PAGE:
Ear infections in cats

Cats of all breeds have the same size and shape of ears and in consequence are susceptible to ear diseases. The symptoms of ear infections include shaking the head, scratching their ears and if the middle ear is affected then you can notice facial paralysis. This is because inflammation inside the ears affect the nerves situated in that area.

Causes of ear infections

The causes of ear diseases in cats are caused by primary and secondary factors. Primary factors cause inflammation in the ears which include the presence of ear mites, allergies and polyps in the ear canal. Secondary factors are the symptoms that continue even after the primary cause has been treated. The common secondary factors that cause ear infection in cats are bacteria and fungi.

Common ear problems in cats

When you try to treat ear infections in your cat, you need to find why it has occurred and find out the underlying problem. The following are the possible causes of otitis or inflammation in your cat’s ears:

  • Allergies – Your cat can suffer from dust and pollen allergy, also known as atopy. Cats can also suffer from food allergies. The two can cause inflammation in the ear canal and cause bacteria or fungi to multiply.
  • Ear mites – The presence of these tiny creatures in your cat’s ears can cause severe itching and irritation. They are contagious as they travel easily from one cat to another.
  • Aural polyps – Polyps are an inflammatory growth that develop in the middle ear of cats. They can steadily grow to fill the ear and can spread out to the outer ear or grow inward towards the pharynx.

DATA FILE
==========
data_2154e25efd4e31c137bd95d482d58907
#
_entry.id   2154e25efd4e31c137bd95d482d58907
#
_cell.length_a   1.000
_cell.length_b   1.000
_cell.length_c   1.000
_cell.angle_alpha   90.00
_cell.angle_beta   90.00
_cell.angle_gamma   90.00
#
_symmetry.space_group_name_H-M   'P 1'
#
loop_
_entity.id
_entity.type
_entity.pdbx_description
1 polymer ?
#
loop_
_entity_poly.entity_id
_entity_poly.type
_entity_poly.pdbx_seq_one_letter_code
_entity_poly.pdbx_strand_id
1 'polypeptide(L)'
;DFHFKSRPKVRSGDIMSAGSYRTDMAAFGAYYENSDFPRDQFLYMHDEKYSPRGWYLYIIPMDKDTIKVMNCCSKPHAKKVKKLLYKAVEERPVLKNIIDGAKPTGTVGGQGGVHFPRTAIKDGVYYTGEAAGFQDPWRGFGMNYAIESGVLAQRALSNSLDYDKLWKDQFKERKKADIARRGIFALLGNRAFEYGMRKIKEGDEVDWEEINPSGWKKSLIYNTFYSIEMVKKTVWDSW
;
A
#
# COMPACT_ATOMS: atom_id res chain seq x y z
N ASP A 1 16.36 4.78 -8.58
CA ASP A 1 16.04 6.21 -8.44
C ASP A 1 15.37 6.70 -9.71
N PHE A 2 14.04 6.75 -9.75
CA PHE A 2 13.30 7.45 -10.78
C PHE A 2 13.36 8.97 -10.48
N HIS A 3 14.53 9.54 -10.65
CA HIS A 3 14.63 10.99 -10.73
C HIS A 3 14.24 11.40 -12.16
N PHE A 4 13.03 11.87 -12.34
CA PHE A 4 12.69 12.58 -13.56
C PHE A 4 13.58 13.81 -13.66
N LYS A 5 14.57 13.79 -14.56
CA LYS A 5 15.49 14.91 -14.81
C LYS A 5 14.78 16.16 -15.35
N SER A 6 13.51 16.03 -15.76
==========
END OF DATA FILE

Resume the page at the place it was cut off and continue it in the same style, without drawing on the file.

How to treat ear infections in cats?

Vet’s usually prescribe ear drops to treat ear infections in cats. They usually have an antibiotic, antibacterial or antifungal and anti-inflammatory properties that will soothe your cat’s ears and make them feel relaxed. You need to complete the dosage advised by your vet and not stop as soon as your pet shows signs of recovery.

While treating your cat’s infection you must ensure that both the primary and secondary causes have been recognised and treated for it to not reoccur in the future. Depending on the severity of your pet’s infection your vet may prescribe a tablet instead of ear drops.

Polyps can be removed surgically if they are found to be causing continuous inflammation and irritation.

For allergies, if it is food related then through trial and error you need to find out the food your cat is allergic to and stop serving it. If the allergy is due to dust and pollens then your vet will prescribe medicines to stop the allergic reaction in your pet’s body.

As prevention of the problem is better than the cure, you need to check your pet’ ears regularly and look out for signs of pain and discomfort in them. Another important thing to remember is to not self-medicate your cat if you spot an ear problem as you may make matters worse by giving the wrong treatment. So, it is strongly recommended that you get your pet checked by the vet before putting anything in their ears.

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